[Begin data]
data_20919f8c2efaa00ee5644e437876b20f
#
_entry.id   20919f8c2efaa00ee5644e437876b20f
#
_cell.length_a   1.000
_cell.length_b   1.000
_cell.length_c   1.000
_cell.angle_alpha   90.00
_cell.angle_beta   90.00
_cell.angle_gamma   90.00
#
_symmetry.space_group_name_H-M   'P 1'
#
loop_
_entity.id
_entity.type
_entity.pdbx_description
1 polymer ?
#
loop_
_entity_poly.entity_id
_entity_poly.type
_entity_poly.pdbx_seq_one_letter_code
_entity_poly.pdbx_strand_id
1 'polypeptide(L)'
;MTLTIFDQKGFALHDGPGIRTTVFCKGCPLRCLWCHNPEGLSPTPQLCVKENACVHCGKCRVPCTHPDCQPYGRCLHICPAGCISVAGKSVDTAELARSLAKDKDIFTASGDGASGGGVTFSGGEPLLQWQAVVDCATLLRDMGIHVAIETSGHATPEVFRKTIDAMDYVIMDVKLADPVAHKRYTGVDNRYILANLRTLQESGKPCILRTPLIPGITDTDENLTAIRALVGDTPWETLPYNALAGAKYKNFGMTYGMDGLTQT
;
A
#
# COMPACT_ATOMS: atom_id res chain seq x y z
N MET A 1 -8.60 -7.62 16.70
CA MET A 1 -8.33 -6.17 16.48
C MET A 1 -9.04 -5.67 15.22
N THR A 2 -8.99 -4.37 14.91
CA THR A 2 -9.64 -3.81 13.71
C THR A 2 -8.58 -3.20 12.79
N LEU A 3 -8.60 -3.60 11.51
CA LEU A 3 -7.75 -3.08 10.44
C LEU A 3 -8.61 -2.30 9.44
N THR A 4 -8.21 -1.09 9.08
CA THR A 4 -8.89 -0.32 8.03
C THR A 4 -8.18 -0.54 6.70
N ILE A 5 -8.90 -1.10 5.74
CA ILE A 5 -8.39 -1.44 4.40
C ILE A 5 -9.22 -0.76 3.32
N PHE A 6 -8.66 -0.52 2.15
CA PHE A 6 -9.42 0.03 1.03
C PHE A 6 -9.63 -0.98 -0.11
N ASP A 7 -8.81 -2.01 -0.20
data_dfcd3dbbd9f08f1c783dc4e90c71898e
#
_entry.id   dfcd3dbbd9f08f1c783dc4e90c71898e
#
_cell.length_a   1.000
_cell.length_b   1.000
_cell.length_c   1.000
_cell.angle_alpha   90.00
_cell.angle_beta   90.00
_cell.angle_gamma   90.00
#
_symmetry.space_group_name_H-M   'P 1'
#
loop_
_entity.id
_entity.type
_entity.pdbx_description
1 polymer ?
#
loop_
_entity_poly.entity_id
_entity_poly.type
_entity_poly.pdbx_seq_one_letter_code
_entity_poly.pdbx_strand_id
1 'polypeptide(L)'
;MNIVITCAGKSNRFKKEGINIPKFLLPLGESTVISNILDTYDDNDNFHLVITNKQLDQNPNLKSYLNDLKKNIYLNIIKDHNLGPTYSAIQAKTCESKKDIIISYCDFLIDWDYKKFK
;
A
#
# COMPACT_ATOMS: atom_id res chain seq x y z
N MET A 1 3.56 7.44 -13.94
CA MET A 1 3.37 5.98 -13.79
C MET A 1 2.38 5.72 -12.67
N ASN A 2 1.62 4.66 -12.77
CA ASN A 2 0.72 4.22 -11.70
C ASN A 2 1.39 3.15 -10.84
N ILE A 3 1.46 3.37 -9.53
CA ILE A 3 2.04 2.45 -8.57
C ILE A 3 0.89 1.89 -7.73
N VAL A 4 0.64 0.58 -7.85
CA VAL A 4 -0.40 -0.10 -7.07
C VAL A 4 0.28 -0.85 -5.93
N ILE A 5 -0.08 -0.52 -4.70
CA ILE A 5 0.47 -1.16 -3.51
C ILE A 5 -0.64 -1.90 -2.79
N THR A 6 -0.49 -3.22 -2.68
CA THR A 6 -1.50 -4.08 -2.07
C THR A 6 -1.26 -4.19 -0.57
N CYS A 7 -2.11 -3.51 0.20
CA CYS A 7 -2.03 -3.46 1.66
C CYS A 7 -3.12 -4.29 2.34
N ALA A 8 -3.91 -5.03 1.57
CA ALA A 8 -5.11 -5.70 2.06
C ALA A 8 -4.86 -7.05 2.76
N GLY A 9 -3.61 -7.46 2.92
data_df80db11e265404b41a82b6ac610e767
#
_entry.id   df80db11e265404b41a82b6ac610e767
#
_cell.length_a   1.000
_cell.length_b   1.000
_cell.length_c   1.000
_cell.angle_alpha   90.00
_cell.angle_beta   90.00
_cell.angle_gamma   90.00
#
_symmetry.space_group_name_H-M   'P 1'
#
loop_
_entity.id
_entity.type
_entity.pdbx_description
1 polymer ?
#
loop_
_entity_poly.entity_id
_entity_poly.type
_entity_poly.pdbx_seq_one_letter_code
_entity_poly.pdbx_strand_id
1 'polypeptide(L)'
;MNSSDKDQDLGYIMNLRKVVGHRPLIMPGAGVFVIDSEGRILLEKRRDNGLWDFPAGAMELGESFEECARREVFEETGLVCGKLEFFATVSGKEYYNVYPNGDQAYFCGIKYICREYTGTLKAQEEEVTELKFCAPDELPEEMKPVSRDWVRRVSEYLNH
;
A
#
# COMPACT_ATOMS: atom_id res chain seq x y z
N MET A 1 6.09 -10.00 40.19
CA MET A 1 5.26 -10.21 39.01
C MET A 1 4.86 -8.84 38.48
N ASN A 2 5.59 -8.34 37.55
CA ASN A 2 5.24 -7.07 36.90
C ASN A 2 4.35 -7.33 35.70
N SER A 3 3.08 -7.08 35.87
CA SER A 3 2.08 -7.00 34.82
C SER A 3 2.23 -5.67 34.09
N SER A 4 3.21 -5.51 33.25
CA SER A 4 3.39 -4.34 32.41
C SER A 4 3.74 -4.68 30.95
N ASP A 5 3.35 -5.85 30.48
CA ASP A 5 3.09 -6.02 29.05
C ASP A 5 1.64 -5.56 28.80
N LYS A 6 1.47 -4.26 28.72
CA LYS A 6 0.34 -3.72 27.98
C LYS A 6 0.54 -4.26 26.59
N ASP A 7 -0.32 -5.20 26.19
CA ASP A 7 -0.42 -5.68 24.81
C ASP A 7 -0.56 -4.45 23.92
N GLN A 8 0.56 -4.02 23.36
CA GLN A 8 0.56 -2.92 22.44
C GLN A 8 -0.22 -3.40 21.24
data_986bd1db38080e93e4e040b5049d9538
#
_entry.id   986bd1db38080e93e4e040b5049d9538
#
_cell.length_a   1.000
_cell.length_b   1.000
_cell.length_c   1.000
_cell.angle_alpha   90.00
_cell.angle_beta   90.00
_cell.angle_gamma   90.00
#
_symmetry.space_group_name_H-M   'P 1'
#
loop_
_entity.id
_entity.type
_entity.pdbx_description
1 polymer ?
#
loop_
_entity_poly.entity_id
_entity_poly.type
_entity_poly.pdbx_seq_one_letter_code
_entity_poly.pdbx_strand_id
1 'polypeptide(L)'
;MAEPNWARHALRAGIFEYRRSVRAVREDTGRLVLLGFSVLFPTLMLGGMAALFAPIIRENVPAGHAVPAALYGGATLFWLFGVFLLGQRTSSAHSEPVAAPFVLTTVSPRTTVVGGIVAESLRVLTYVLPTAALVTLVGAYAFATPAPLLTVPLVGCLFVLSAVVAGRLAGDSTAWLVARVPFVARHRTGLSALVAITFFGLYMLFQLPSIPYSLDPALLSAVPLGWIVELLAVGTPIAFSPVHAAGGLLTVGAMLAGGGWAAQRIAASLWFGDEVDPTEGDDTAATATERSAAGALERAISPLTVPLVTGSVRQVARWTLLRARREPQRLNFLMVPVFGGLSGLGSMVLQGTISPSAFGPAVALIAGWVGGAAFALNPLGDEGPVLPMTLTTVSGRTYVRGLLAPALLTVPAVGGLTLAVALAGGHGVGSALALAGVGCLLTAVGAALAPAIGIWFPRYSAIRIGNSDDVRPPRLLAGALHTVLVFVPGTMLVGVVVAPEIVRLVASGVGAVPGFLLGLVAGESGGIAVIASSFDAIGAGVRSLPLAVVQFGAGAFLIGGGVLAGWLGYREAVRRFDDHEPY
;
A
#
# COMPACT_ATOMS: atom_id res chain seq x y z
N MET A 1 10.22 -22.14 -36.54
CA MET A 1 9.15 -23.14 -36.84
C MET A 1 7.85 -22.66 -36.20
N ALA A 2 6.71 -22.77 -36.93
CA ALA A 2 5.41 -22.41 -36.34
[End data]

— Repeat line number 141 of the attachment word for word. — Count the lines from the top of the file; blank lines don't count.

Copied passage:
N SER A 3 3.08 -7.08 35.87